For the sons of Judah have done evil in my sight, declares the Lord. They have set their detestable things in the house that is called by my name, to defile it. And they have built the high places of Topheth, which is in the Valley of the Son of Hinnom, to burn their sons and their daughters in the fire, which I did not command, nor did it come into my mind. (Jeremiah 7:30-31)
Reading through the prophets you come across a long list of the sins of God’s people, a people who are called to be set apart from their neighbors, who are supposed to be a holy nation. To me, this one stands out among the rest. They have not only been guilty of evil, but they have done their evil in the house of God. They have built up Topheth for a horrifying practice, sacrificing their sons and daughters. These “sons of Judah” have sacrificed their own flesh in pagan practices by throwing their children into the flames.
How much sorrow must this cause our God? He has many times seen his people turn away from him, which causes him grief. But here the sin of the parents is to destroy their own children. Judah is taking the lives of God’s people and in so doing, upending the promises of God. They are no longer cherishing the promise of God to Abraham and his descendants. Instead they cast the promised children into this Valley of Slaughter.
God promised Abraham offspring so numerous they’d be impossible to count and Abraham longed for a child. Children were an honor and a blessing. But here in Jeremiah as descendants of Abraham receive this promise, they mock God and his promises. It is evil in God’s sight as they slaughter their own kin–something so far from God’s mind.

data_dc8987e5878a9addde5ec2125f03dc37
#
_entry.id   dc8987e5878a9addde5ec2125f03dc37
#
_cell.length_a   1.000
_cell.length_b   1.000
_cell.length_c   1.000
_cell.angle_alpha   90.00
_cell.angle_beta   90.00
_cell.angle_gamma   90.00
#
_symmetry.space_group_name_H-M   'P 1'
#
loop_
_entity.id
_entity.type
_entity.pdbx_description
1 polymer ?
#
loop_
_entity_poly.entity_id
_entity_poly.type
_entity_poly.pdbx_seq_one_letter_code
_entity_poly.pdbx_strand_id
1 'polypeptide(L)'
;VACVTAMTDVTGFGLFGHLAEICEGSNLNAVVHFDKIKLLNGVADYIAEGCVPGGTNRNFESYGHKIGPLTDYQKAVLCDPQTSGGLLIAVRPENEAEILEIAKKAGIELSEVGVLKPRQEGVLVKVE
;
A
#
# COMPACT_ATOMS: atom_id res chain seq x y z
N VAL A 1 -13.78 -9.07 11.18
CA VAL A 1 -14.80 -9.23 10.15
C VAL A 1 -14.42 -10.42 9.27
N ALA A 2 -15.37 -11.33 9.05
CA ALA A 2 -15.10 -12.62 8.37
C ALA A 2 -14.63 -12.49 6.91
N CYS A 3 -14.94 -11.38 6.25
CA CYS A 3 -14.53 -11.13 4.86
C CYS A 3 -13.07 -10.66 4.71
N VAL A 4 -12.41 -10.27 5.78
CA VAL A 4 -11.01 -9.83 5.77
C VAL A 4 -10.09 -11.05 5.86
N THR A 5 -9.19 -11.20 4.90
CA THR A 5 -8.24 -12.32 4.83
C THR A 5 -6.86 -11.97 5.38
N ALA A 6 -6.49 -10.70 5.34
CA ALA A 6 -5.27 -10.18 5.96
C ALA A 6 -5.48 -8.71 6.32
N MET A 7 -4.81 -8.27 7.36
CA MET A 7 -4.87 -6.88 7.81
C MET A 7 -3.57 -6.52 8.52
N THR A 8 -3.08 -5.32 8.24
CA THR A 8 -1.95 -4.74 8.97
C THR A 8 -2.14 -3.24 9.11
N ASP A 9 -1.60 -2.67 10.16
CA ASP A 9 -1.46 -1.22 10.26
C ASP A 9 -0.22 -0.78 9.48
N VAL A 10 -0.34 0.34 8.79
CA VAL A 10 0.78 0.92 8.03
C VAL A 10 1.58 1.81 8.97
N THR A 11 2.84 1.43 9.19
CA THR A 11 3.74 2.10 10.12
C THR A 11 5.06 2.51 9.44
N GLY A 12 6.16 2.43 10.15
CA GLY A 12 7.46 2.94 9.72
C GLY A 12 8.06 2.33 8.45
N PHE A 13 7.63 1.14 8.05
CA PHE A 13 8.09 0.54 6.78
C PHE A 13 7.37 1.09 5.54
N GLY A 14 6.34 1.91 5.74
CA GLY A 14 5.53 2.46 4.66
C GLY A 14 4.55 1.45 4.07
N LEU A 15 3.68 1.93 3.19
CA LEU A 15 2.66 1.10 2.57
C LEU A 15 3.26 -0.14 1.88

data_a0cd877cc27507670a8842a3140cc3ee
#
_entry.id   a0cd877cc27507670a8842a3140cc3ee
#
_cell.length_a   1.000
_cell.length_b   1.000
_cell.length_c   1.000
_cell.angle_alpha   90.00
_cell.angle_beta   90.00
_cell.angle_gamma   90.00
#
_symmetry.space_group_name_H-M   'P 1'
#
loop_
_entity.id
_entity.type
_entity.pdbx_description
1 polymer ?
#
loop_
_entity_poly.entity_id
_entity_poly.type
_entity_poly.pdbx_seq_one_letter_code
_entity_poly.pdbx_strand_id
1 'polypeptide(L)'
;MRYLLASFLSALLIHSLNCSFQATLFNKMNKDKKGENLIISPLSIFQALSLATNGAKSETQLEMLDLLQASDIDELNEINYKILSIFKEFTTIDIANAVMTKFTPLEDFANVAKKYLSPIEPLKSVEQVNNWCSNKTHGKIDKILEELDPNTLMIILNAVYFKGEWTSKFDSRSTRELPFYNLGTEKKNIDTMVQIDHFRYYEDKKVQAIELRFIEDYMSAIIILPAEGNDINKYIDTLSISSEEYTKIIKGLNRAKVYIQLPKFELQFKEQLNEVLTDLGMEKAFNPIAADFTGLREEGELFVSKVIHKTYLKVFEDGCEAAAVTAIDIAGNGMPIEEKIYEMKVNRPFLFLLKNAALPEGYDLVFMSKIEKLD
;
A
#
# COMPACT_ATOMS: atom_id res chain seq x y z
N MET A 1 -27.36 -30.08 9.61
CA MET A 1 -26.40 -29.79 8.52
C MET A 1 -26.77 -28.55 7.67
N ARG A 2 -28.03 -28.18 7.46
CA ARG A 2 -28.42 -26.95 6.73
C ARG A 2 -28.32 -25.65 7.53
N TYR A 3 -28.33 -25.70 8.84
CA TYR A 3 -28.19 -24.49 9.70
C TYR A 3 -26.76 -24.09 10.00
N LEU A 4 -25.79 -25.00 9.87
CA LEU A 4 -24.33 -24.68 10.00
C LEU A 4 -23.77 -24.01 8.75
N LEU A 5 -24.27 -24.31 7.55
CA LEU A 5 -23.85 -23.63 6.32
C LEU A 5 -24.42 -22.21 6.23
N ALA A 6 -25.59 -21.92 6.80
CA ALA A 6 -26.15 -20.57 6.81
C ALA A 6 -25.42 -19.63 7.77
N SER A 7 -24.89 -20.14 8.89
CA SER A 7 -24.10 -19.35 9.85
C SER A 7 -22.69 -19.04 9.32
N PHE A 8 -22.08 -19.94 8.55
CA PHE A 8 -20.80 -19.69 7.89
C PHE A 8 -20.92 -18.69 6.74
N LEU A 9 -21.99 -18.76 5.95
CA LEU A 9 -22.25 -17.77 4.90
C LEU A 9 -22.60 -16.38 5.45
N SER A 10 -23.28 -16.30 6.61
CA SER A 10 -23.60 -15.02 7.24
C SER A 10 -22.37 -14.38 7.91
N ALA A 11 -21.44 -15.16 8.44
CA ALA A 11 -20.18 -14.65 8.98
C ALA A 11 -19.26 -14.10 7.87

This is a clear reason why Jeremiah comes to preach judgment, and good reason that he is known as the weeping prophet (Jer 9).
I haven’t devoted much typing to the book of Judges this week, something I’ll be sure to remedy for the next week’s assignments for Year in the Bible. But in reading through Galatians I see a connection to Judges, and Galatians could just about be retitled and delivered to the tribes of Israel. Paul writes in chapter one:
I am astonished that you are so quickly deserting him who called you in the grace of Christ and are turning to a different gospel—
He goes on to say that calling anything but the gospel of Christ ‘gospel’ doesn’t make sense, for nothing is good news compared to God’s grace. But, the point I’m making with relation to Judges is that this church in Galatia, some two thousand years ago, suffered the same problems that God’s people struggled with thousands of years before that. They so quickly turn from the God who had delivered them from Egypt and delivered them into the promised land. Sadly the story is a common one in which humanity, for no good reason, turns from God.
I don’t know whether we should grow more angry with ourselves seeing this pattern continue or if we should have greater sympathy. Maybe both. At least it should help make us humble people.
The good news is that this pattern also includes a God who forgives and welcomes us back again and again.
As I’ve been reading the beginning if Leviticus the last few days what has stood out to me is how big of a deal sin is. Contemporary culture doesn’t talk about sin much, or any sort of weakness or evil in us. Instead we all are good, everyone is right, I’m OK you’re OK.
But you can’t understand sin as no big deal and make sense of Leviticus. Sin is a very big deal and God’s people went through a lot to deal with it.
With all these regulations and sacrifices, sin was an unavoidable topic. Think about the constant reminder in the sights, sounds, and smells of the tabernacle. Seeing smoke rise up as a sacrifice for your sin, smelling the burnt fat, seeing others giving over first fruits and goats without blemish.
But as often as you’d be reminded of sin, you’d be reminded of the confidence the people had in knowing those sins were forgiven. The smoke rises up to heaven and it vanishes in the winds just as our sins when confessed are raised to God, forgiven, and then cast far from us, as far as the east is from the west.
Sin is not a fashionable subject, but it was a big deal then and it is a big deal now. It was so big that to save us from our sin God sent his Son to set us free. It makes no sense to speak at length on salvation and forgiveness and neglect what we are forgiven for and saved from. Sin is a problem that thankfully our God has overcome. Let’s not overlook our sin and in so doing diminish how great God’s forgiveness is.